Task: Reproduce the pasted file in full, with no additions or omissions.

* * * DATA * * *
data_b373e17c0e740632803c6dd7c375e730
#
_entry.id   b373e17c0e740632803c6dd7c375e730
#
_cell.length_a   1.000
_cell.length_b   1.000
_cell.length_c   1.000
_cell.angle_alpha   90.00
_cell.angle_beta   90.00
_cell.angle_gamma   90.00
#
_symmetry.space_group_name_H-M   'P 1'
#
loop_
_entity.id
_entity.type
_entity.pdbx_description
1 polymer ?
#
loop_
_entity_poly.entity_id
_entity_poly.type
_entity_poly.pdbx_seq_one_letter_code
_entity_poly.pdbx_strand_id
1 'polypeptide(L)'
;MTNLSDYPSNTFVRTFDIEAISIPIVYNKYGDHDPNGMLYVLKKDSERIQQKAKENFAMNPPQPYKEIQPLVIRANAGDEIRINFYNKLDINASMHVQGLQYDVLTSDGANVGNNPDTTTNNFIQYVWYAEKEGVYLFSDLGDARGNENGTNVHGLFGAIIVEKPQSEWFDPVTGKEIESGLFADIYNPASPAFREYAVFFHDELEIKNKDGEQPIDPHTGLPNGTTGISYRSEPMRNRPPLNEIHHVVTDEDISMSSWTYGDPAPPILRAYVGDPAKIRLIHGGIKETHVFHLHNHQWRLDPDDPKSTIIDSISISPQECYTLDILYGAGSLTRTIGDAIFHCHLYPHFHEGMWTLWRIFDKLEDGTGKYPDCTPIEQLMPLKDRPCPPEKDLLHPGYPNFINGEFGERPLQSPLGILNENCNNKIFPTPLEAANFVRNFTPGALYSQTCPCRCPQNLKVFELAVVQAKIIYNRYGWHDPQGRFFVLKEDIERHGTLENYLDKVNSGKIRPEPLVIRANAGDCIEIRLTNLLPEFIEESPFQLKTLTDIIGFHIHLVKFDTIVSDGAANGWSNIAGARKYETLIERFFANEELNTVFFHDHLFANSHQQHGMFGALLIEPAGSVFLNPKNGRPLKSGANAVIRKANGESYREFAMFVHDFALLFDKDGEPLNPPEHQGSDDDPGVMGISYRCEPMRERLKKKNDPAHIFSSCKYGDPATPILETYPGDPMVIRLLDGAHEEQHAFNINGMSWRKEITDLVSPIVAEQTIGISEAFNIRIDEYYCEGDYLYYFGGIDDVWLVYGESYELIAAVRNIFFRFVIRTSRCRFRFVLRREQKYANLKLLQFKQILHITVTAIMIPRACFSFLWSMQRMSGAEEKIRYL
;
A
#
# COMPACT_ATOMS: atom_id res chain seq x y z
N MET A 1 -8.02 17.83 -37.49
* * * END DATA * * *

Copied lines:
data_b373e17c0e740632803c6dd7c375e730
#
_entry.id   b373e17c0e740632803c6dd7c375e730
#
_cell.length_a   1.000
_cell.length_b   1.000
_cell.length_c   1.000
_cell.angle_alpha   90.00
_cell.angle_beta   90.00
_cell.angle_gamma   90.00
#
_symmetry.space_group_name_H-M   'P 1'
#
loop_
_entity.id
_entity.type
_entity.pdbx_description
1 polymer ?
#
loop_
_entity_poly.entity_id
_entity_poly.type
_entity_poly.pdbx_seq_one_letter_code
_entity_poly.pdbx_strand_id
1 'polypeptide(L)'
;MTNLSDYPSNTFVRTFDIEAISIPIVYNKYGDHDPNGMLYVLKKDSERIQQKAKENFAMNPPQPYKEIQPLVIRANAGDEIRINFYNKLDINASMHVQGLQYDVLTSDGANVGNNPDTTTNNFIQYVWYAEKEGVYLFSDLGDARGNENGTNVHGLFGAIIVEKPQSEWFDPVTGKEIESGLFADIYNPASPAFREYAVFFHDELEIKNKDGEQPIDPHTGLPNGTTGISYRSEPMRNRPPLNEIHHVVTDEDISMSSWTYGDPAPPILRAYVGDPAKIRLIHGGIKETHVFHLHNHQWRLDPDDPKSTIIDSISISPQECYTLDILYGAGSLTRTIGDAIFHCHLYPHFHEGMWTLWRIFDKLEDGTGKYPDCTPIEQLMPLKDRPCPPEKDLLHPGYPNFINGEFGERPLQSPLGILNENCNNKIFPTPLEAANFVRNFTPGALYSQTCPCRCPQNLKVFELAVVQAKIIYNRYGWHDPQGRFFVLKEDIERHGTLENYLDKVNSGKIRPEPLVIRANAGDCIEIRLTNLLPEFIEESPFQLKTLTDIIGFHIHLVKFDTIVSDGAANGWSNIAGARKYETLIERFFANEELNTVFFHDHLFANSHQQHGMFGALLIEPAGSVFLNPKNGRPLKSGANAVIRKANGESYREFAMFVHDFALLFDKDGEPLNPPEHQGSDDDPGVMGISYRCEPMRERLKKKNDPAHIFSSCKYGDPATPILETYPGDPMVIRLLDGAHEEQHAFNINGMSWRKEITDLVSPIVAEQTIGISEAFNIRIDEYYCEGDYLYYFGGIDDVWLVYGESYELIAAVRNIFFRFVIRTSRCRFRFVLRREQKYANLKLLQFKQILHITVTAIMIPRACFSFLWSMQRMSGAEEKIRYL
;
A
#
# COMPACT_ATOMS: atom_id res chain seq x y z
N MET A 1 -8.02 17.83 -37.49